☼☼☼☼☼☼☼(☼) out of 10☼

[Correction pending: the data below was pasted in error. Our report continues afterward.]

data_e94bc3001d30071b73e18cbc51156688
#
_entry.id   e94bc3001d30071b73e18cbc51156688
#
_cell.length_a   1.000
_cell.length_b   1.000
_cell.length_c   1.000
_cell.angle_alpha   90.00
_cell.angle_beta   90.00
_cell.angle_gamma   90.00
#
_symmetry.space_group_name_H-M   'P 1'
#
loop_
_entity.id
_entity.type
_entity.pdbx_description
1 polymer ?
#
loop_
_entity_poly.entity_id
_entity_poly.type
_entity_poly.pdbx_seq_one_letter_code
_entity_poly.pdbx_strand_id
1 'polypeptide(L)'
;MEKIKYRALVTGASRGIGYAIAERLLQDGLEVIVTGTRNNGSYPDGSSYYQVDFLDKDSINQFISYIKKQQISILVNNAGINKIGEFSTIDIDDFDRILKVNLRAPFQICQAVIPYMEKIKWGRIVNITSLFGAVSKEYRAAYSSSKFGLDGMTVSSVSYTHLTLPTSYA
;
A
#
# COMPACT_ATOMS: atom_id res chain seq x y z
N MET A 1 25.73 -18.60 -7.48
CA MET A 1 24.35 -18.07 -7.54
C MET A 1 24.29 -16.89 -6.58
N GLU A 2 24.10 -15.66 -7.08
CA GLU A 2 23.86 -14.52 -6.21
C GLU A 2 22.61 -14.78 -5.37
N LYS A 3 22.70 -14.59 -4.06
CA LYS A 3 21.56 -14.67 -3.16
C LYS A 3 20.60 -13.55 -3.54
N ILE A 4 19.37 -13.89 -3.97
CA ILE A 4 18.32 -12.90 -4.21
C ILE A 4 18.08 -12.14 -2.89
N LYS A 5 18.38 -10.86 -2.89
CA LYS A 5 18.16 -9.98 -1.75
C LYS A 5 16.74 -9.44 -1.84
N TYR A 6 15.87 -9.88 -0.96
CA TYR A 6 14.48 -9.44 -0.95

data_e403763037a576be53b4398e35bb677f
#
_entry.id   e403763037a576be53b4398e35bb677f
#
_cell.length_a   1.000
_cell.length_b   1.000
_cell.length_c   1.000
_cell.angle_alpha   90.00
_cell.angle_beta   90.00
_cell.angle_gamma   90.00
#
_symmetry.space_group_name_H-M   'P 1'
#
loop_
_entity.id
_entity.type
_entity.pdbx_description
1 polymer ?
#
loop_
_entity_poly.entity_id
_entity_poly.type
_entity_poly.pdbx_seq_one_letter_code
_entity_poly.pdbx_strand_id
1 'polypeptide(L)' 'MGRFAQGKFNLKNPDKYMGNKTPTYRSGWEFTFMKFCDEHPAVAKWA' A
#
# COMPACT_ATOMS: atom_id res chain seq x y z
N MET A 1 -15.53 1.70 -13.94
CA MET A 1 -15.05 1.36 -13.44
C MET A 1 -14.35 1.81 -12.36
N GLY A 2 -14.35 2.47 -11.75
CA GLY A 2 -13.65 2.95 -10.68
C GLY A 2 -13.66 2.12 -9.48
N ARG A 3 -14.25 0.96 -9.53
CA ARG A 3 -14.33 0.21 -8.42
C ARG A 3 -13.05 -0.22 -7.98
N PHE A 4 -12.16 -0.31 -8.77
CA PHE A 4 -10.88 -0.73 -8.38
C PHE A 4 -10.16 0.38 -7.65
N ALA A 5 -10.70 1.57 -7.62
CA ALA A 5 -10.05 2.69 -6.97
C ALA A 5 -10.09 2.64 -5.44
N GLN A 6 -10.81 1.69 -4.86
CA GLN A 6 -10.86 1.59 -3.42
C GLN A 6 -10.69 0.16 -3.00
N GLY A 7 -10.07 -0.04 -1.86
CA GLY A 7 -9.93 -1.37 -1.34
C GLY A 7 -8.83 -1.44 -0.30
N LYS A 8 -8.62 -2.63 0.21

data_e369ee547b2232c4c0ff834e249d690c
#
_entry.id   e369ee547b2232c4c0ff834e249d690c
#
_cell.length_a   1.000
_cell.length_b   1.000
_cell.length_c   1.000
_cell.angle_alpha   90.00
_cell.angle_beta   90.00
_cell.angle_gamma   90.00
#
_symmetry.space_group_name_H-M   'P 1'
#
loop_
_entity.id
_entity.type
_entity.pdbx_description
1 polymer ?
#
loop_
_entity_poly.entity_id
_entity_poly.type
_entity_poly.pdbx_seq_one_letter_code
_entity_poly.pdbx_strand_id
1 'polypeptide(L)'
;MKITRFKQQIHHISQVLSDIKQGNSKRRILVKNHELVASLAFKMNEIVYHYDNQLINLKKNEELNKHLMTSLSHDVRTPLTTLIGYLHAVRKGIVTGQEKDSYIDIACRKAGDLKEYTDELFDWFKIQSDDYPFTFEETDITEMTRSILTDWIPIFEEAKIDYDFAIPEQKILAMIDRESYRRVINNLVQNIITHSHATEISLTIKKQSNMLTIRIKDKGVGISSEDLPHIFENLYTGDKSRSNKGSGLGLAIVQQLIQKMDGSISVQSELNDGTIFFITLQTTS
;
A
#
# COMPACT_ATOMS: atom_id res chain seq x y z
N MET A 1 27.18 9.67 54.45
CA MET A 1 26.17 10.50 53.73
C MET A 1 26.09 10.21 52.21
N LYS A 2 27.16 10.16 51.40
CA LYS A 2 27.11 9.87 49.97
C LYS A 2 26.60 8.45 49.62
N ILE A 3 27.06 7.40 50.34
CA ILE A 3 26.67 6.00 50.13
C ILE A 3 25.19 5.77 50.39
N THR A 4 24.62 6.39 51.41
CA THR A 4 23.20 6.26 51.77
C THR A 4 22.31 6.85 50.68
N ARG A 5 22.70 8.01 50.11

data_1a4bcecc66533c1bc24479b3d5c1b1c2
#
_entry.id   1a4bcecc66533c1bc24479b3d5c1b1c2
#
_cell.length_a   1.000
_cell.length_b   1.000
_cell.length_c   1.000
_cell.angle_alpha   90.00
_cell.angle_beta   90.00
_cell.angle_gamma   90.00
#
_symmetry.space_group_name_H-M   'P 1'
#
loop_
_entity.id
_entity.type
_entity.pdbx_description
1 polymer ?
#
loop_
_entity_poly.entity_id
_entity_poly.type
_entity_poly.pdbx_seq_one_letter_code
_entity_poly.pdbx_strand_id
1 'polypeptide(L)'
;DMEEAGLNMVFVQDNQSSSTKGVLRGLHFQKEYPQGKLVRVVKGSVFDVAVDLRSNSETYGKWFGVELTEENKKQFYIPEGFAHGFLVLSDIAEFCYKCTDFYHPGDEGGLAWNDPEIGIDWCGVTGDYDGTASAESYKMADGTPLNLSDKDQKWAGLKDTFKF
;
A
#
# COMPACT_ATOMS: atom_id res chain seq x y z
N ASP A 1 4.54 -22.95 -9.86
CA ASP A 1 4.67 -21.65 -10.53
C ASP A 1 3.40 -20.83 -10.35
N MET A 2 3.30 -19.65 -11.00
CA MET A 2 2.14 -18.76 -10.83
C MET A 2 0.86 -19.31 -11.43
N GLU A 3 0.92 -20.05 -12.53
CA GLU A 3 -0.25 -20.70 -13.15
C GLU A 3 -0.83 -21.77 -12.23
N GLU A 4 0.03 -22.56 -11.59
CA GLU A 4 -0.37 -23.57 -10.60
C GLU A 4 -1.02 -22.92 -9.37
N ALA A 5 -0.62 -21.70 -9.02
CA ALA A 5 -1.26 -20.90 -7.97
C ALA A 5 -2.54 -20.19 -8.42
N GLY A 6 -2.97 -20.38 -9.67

In his short debut which is dedicated to the Danish provocateur Lars von Trier, an up-and-coming Kenyan visual artist, Njoroge Muthoni (aka Njoroge Kelvin), competently portrays the last moments of a young revolutionary who is wrongly accused and sentenced to death. As the author notes in the official synopsis, the pour soul ‘reflects on the pain, vanity and the absurdity of the life he led fighting for justice’, with his words draped in the dense, oppressive darkness of minimalistic, impressively composed imagery. Although the protagonist’s thick English accent occasionally stands in the way of understanding his partly poetic and partly down-to-earth monologue, one can not help but admire the sheer power of Kiragu Wanjiku’s stark cinematography paired with the intense sound design. Chilling screams of social unrest fiercly penetrate the deathlike silence, as a fragmented narrative adopted from the essay Dead Men by Jante Juma leads us to a visceral denouement. The shocking found footage seen during the final seconds is stylistically out of sync with the rest of the film, yet it simultaneously feels like a logical conclusion of the irate tirade.